Drake Equation

In 1961, astrophysicist Dr. Frank Drake reported an equation showing the astoundingly high probability of finding extraterrestrial life in the Universe. John Carl Villanueva reported, "He (Drake) factored in parameters like the rate of formation of suitable stars, fraction of stars containing planets, number of Earth-like worlds per planetary system, and a few others. If the Drake Equation holds, there should be 10,000 planets containing life with the capability of eventually communicating with us." ("Life in the Universe," www.universetoday.com, August 21, 2009)

A new paper published by a scientist from the University of East Anglia suggests the odds of finding new life on other Earth-like planets are low, given the time it has taken for beings such as humans to evolve combined with the remaining life span of Earth. Professor Andrew Watson believes that the age of the universe is working against the odds of understanding the likelihood of complex life and intelligence arising on any given planet.


"At present, Earth is the only example we have of a planet with life," Watson said. "If we learned the planet would be habitable for a set period and that we had evolved early in this period, then even with a sample of one, we'd suspect that evolution from simple to complex and intelligent life was quite likely to occur. By contrast, we now believe that we evolved late in the habitable period, and this suggests that our evolution is rather unlikely. In fact, the timing of events is consistent with it being very rare indeed." (Nancy Atkinson, "The Odds of Intelligent Life in the Universe," www.universetoday.com, April 19 2008)


Father Funes (head of the Vatican observatory) said that even though the study week looked exclusively at scientific evidence and theories, it was "very important that the church is involved in this type of research" looking at life in the cosmos.

He quoted Cardinal Giovanni Lajolo, president of the commission governing Vatican City, as telling participants that "truth from research cannot make us afraid; what is to be feared is error."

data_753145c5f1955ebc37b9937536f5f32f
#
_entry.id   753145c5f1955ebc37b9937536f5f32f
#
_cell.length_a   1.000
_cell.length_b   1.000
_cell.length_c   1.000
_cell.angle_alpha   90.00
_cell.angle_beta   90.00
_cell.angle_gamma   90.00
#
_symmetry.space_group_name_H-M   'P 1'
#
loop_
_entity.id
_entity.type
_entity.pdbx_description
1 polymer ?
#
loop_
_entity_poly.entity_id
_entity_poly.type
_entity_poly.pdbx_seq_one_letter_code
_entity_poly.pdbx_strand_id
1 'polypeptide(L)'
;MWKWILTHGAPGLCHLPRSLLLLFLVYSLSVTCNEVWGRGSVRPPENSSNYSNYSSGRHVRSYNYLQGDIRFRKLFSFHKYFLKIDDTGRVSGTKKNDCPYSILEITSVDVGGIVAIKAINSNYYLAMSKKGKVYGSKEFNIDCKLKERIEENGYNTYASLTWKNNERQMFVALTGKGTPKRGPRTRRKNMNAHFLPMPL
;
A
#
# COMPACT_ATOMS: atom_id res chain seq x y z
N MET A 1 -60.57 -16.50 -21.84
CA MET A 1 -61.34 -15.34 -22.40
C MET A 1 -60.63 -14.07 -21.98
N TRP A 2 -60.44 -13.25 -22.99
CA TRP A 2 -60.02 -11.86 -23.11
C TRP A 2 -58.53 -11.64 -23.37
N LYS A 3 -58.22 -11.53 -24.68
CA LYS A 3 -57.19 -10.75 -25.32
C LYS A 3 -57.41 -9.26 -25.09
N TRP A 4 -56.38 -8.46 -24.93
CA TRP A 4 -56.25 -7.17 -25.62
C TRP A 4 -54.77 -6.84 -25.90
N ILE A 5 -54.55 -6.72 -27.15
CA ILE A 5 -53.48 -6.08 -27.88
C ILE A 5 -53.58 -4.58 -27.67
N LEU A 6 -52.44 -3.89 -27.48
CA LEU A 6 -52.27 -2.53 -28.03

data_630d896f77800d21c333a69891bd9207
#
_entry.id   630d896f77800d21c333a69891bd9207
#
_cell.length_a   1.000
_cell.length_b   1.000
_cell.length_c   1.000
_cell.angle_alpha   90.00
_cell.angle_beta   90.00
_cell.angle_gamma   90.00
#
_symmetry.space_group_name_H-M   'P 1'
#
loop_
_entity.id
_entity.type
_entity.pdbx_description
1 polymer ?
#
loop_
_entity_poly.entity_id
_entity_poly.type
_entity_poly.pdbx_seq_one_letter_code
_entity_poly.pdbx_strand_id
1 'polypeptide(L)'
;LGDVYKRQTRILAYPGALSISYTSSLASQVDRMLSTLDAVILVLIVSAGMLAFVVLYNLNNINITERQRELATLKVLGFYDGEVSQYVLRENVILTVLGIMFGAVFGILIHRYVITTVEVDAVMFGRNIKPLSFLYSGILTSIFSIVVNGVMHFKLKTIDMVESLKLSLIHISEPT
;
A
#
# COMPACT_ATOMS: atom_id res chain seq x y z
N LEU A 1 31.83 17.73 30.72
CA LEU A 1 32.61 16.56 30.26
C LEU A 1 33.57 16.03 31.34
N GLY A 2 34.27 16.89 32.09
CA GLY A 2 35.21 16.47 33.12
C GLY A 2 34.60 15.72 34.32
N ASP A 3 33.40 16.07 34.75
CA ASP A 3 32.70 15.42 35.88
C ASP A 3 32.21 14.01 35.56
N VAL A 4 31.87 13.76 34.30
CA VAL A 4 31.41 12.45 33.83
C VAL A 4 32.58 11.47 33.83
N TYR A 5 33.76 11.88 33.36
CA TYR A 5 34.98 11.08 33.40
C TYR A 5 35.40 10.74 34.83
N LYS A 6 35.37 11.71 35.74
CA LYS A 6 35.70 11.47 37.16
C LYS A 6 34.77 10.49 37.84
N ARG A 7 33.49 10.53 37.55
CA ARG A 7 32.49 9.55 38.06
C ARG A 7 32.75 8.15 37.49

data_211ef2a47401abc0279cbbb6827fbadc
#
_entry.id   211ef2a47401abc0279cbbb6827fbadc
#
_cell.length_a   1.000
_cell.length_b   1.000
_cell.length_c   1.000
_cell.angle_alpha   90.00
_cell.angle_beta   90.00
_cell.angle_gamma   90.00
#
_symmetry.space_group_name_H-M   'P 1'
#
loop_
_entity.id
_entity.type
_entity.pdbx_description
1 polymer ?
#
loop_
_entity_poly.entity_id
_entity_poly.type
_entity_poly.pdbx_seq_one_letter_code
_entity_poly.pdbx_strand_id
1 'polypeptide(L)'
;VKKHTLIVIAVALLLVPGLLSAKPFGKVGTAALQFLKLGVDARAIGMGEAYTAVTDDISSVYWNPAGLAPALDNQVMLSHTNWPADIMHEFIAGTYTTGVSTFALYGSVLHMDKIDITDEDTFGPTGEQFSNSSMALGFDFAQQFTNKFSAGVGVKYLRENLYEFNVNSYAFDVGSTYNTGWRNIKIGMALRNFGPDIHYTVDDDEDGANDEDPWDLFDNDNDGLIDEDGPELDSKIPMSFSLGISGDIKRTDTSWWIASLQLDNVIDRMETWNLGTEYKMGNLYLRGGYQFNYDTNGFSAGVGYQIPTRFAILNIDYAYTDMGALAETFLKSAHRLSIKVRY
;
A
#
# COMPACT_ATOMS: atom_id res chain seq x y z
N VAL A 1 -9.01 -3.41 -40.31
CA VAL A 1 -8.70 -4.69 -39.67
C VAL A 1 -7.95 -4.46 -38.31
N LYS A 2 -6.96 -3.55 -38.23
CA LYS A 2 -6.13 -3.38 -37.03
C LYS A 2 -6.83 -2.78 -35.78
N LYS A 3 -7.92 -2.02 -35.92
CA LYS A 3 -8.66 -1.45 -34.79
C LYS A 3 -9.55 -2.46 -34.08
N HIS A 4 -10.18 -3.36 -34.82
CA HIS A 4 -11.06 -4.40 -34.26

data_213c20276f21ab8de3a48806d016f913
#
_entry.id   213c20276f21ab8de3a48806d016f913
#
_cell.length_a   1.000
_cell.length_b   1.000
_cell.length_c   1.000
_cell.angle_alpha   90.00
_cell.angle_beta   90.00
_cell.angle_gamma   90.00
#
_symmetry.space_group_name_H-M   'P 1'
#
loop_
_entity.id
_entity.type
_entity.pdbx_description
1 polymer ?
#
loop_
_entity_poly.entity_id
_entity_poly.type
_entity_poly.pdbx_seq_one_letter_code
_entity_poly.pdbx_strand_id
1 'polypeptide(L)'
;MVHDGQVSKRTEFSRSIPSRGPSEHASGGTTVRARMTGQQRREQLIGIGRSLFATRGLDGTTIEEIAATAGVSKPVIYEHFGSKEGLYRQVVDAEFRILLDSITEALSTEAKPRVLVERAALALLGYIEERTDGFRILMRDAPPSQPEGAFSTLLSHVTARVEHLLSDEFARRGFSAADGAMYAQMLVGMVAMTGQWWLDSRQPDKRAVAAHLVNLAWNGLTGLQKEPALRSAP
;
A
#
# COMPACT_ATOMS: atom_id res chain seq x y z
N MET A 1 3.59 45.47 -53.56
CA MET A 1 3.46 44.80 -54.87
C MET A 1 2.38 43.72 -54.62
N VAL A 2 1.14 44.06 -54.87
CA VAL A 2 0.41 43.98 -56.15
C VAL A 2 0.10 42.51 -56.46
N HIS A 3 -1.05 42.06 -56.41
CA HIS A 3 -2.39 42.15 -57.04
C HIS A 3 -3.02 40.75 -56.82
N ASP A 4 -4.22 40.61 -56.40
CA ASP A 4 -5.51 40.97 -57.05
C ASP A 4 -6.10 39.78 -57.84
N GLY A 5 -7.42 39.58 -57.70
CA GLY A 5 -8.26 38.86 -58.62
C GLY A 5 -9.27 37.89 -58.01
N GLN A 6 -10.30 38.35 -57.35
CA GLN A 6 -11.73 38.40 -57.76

Science opens up the human mind to new knowledge and contributes toward the fulfillment of humankind, the cardinal said, according to Father Funes.

When asked whether God would have to be incarnated elsewhere if there were intelligent life on another planet, Father Funes recalled the parable of the lost sheep.

God's incarnation in Jesus Christ was a singular and "unique event not only in human history but in the history of the universe and the cosmos," he said.

The existence of evil and original sin on Earth meant God, the good shepherd , had to leave behind his entire flock to go get his one lost sheep, he said.

"Humanity would be this lost sheep and in order to find this lost sheep (God) became man in Jesus," Father Funes said.

Impey said that whether there is extraterrestrial life or not, either scenario "is staggering."

"If the universe is abundant in life there is companionship in our future," he said.

But if space exploration after several decades turns up nothing, then it will help remind people that "this planet is rather special and so with that will come an extra obligation even if we didn't already feel it to care of this place and this special thing that happened here."
 

Merry Christmas to all, and may this post enlighten the minds of those everywhere as Christmas resounds not only with "Peace On Earth and Goodwill To Men" but with "Peace In the Universe and Goodwill to All." Religion, the Universe, Mankind -- all spring from a mighty creator. Earthlings, we may not be alone in our struggles to hang onto a spinning, dying planet representing a minute part of the scheme. After all, faith is the key to all the great discoveries unlocking just another tiny grain of the strand of heavenly mysteries.